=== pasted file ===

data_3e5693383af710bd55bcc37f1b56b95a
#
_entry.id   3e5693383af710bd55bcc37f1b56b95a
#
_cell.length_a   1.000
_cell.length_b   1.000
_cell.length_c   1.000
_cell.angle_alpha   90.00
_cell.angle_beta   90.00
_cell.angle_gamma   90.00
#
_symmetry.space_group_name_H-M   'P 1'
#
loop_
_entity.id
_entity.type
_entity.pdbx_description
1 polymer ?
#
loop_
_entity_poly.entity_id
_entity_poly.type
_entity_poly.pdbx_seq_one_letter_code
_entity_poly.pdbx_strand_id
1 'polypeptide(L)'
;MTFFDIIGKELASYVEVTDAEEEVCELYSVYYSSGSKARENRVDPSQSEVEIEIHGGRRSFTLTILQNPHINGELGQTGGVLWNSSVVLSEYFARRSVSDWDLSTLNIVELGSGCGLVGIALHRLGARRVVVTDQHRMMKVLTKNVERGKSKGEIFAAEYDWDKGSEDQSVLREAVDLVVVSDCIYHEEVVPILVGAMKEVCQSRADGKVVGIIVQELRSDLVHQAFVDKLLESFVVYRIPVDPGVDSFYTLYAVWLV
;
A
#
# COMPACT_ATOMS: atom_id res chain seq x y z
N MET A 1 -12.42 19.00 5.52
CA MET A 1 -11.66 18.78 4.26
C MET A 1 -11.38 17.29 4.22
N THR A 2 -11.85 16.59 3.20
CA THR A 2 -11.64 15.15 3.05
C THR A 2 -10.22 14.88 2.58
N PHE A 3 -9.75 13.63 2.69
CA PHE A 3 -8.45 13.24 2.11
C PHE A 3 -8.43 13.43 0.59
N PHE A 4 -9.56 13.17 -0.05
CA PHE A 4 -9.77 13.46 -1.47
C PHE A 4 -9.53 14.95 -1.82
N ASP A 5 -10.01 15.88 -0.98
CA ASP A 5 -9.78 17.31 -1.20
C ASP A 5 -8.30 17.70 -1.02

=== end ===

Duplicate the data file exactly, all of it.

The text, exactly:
data_3e5693383af710bd55bcc37f1b56b95a
#
_entry.id   3e5693383af710bd55bcc37f1b56b95a
#
_cell.length_a   1.000
_cell.length_b   1.000
_cell.length_c   1.000
_cell.angle_alpha   90.00
_cell.angle_beta   90.00
_cell.angle_gamma   90.00
#
_symmetry.space_group_name_H-M   'P 1'
#
loop_
_entity.id
_entity.type
_entity.pdbx_description
1 polymer ?
#
loop_
_entity_poly.entity_id
_entity_poly.type
_entity_poly.pdbx_seq_one_letter_code
_entity_poly.pdbx_strand_id
1 'polypeptide(L)'
;MTFFDIIGKELASYVEVTDAEEEVCELYSVYYSSGSKARENRVDPSQSEVEIEIHGGRRSFTLTILQNPHINGELGQTGGVLWNSSVVLSEYFARRSVSDWDLSTLNIVELGSGCGLVGIALHRLGARRVVVTDQHRMMKVLTKNVERGKSKGEIFAAEYDWDKGSEDQSVLREAVDLVVVSDCIYHEEVVPILVGAMKEVCQSRADGKVVGIIVQELRSDLVHQAFVDKLLESFVVYRIPVDPGVDSFYTLYAVWLV
;
A
#
# COMPACT_ATOMS: atom_id res chain seq x y z
N MET A 1 -12.42 19.00 5.52
CA MET A 1 -11.66 18.78 4.26
C MET A 1 -11.38 17.29 4.22
N THR A 2 -11.85 16.59 3.20
CA THR A 2 -11.64 15.15 3.05
C THR A 2 -10.22 14.88 2.58
N PHE A 3 -9.75 13.63 2.69
CA PHE A 3 -8.45 13.24 2.11
C PHE A 3 -8.43 13.43 0.59
N PHE A 4 -9.56 13.17 -0.05
CA PHE A 4 -9.77 13.46 -1.47
C PHE A 4 -9.53 14.95 -1.82
N ASP A 5 -10.01 15.88 -0.98
CA ASP A 5 -9.78 17.31 -1.20
C ASP A 5 -8.30 17.70 -1.02